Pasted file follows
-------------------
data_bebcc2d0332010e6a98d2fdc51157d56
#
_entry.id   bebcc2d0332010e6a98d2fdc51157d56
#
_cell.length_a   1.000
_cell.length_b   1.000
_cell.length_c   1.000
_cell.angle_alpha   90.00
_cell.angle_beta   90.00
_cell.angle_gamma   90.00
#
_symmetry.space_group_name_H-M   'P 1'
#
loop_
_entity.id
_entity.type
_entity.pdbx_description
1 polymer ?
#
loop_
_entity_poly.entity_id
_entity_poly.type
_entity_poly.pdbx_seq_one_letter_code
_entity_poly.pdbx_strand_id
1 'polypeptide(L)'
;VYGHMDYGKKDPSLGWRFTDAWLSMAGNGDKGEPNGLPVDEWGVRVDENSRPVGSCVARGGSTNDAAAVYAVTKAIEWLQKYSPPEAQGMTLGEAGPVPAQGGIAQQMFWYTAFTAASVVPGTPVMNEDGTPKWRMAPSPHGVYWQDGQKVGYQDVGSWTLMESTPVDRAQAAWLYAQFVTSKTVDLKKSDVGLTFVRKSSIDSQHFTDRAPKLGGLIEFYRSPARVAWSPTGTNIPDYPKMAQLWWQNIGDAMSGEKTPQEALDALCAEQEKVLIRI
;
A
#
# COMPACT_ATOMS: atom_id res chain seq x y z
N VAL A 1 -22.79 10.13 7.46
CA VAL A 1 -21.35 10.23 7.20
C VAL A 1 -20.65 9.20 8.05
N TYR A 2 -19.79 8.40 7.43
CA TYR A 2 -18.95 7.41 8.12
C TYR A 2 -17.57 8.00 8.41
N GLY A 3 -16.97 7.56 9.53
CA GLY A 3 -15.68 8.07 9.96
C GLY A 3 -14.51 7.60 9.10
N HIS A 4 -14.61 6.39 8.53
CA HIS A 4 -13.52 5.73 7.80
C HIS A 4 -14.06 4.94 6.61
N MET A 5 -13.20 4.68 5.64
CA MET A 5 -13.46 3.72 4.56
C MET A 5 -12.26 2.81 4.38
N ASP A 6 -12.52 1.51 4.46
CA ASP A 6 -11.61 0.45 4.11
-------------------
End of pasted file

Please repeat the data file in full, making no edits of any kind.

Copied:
data_bebcc2d0332010e6a98d2fdc51157d56
#
_entry.id   bebcc2d0332010e6a98d2fdc51157d56
#
_cell.length_a   1.000
_cell.length_b   1.000
_cell.length_c   1.000
_cell.angle_alpha   90.00
_cell.angle_beta   90.00
_cell.angle_gamma   90.00
#
_symmetry.space_group_name_H-M   'P 1'
#
loop_
_entity.id
_entity.type
_entity.pdbx_description
1 polymer ?
#
loop_
_entity_poly.entity_id
_entity_poly.type
_entity_poly.pdbx_seq_one_letter_code
_entity_poly.pdbx_strand_id
1 'polypeptide(L)'
;VYGHMDYGKKDPSLGWRFTDAWLSMAGNGDKGEPNGLPVDEWGVRVDENSRPVGSCVARGGSTNDAAAVYAVTKAIEWLQKYSPPEAQGMTLGEAGPVPAQGGIAQQMFWYTAFTAASVVPGTPVMNEDGTPKWRMAPSPHGVYWQDGQKVGYQDVGSWTLMESTPVDRAQAAWLYAQFVTSKTVDLKKSDVGLTFVRKSSIDSQHFTDRAPKLGGLIEFYRSPARVAWSPTGTNIPDYPKMAQLWWQNIGDAMSGEKTPQEALDALCAEQEKVLIRI
;
A
#
# COMPACT_ATOMS: atom_id res chain seq x y z
N VAL A 1 -22.79 10.13 7.46
CA VAL A 1 -21.35 10.23 7.20
C VAL A 1 -20.65 9.20 8.05
N TYR A 2 -19.79 8.40 7.43
CA TYR A 2 -18.95 7.41 8.12
C TYR A 2 -17.57 8.00 8.41
N GLY A 3 -16.97 7.56 9.53
CA GLY A 3 -15.68 8.07 9.96
C GLY A 3 -14.51 7.60 9.10
N HIS A 4 -14.61 6.39 8.53
CA HIS A 4 -13.52 5.73 7.80
C HIS A 4 -14.06 4.94 6.61
N MET A 5 -13.20 4.68 5.64
CA MET A 5 -13.46 3.72 4.56
C MET A 5 -12.26 2.81 4.38
N ASP A 6 -12.52 1.51 4.46
CA ASP A 6 -11.61 0.45 4.11